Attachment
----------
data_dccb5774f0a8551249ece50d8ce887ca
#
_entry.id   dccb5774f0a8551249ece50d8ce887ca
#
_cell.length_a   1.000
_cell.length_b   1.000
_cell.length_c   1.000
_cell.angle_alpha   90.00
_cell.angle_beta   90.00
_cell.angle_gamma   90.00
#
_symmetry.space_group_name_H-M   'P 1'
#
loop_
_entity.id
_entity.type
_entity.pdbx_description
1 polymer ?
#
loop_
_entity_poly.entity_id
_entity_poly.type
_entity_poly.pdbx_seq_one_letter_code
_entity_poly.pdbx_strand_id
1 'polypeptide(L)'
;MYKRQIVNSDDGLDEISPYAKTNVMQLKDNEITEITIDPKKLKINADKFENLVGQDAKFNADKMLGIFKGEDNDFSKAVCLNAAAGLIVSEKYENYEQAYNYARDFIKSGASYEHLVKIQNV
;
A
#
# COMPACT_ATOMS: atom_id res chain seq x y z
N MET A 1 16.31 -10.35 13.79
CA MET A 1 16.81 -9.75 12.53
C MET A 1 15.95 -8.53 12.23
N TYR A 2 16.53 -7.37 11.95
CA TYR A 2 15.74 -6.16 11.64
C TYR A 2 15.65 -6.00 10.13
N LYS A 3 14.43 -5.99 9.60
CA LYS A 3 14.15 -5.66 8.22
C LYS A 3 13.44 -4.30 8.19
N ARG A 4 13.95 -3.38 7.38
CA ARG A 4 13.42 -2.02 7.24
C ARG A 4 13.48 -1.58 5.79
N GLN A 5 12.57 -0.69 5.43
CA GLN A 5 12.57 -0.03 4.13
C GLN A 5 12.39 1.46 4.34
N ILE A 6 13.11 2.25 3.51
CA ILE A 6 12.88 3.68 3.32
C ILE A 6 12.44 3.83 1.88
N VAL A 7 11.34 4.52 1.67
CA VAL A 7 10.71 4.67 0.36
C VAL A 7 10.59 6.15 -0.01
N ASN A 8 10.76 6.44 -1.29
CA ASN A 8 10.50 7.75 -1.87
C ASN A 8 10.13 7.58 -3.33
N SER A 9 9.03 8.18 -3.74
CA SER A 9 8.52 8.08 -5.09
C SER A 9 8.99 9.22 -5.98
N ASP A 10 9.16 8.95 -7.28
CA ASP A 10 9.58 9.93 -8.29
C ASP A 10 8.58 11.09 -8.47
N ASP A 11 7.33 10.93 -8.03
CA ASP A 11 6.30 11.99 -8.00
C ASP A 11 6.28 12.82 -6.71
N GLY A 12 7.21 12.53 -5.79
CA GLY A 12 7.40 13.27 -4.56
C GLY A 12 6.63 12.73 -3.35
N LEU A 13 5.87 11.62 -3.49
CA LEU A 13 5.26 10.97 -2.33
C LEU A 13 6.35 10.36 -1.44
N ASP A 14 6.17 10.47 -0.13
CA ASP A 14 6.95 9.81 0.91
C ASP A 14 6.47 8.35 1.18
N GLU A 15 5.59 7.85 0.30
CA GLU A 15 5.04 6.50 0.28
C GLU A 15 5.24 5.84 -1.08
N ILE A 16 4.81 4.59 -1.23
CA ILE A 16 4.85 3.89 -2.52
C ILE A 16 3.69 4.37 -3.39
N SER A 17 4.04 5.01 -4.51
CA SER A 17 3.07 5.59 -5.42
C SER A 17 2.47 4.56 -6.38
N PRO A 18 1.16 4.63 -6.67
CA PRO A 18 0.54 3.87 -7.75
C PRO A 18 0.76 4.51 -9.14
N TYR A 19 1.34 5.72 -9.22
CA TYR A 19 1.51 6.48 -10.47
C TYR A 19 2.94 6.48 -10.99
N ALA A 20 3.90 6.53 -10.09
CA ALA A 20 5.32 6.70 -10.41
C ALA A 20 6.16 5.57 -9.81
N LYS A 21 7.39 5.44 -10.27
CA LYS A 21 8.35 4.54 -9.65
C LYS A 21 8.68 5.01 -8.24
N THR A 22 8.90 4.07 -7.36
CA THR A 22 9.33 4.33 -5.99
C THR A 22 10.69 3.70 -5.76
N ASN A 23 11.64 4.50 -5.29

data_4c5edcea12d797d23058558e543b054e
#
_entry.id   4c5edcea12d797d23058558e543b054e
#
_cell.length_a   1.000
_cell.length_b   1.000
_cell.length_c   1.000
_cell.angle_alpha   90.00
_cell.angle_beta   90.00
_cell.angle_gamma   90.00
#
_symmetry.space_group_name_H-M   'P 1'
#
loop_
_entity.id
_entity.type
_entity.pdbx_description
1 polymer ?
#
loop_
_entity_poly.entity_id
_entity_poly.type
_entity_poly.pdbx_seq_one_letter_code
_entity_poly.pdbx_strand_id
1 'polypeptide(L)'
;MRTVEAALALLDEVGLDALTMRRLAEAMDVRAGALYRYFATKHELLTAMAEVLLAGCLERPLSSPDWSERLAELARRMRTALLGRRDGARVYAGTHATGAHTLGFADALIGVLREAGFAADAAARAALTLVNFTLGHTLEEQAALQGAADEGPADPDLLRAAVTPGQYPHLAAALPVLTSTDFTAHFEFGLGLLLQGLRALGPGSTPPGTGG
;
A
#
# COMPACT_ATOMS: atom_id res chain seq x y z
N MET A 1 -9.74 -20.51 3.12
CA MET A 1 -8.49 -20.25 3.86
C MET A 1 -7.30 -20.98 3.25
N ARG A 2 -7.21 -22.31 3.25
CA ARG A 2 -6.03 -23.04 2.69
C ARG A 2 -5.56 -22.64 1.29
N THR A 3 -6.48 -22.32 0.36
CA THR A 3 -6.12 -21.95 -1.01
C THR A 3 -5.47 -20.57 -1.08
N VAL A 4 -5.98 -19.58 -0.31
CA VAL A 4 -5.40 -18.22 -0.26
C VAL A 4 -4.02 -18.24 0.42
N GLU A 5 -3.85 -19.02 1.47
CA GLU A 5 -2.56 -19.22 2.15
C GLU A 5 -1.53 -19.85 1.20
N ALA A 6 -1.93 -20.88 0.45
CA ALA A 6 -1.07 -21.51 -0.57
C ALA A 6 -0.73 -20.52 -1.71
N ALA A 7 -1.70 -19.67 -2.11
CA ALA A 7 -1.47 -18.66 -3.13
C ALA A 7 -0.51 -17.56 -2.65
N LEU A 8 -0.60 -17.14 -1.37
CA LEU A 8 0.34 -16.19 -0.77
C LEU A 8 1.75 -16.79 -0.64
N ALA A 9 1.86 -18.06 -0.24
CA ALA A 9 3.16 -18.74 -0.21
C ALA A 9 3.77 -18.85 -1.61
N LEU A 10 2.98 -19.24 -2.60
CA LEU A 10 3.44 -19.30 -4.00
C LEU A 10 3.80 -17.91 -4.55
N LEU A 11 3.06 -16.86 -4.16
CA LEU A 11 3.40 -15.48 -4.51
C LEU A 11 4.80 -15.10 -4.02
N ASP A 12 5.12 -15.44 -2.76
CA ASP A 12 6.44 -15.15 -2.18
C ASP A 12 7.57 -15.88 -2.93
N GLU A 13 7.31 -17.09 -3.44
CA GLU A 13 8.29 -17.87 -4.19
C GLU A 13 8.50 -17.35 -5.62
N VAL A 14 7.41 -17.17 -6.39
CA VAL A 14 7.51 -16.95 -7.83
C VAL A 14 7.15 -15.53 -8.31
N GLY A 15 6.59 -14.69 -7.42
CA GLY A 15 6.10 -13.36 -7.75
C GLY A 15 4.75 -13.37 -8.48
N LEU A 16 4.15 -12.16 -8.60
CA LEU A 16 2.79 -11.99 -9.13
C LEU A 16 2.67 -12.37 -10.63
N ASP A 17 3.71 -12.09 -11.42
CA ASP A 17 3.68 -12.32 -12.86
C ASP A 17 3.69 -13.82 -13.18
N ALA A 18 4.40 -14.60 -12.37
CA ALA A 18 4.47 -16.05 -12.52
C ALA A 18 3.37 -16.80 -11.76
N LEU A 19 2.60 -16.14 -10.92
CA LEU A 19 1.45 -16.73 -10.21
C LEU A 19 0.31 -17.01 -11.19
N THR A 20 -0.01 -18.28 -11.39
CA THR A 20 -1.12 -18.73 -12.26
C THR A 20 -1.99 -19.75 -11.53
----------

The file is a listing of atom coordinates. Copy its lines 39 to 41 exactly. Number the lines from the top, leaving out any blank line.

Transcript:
C LYS A 3 13.44 -4.30 8.19
N ARG A 4 13.95 -3.38 7.38
CA ARG A 4 13.42 -2.02 7.24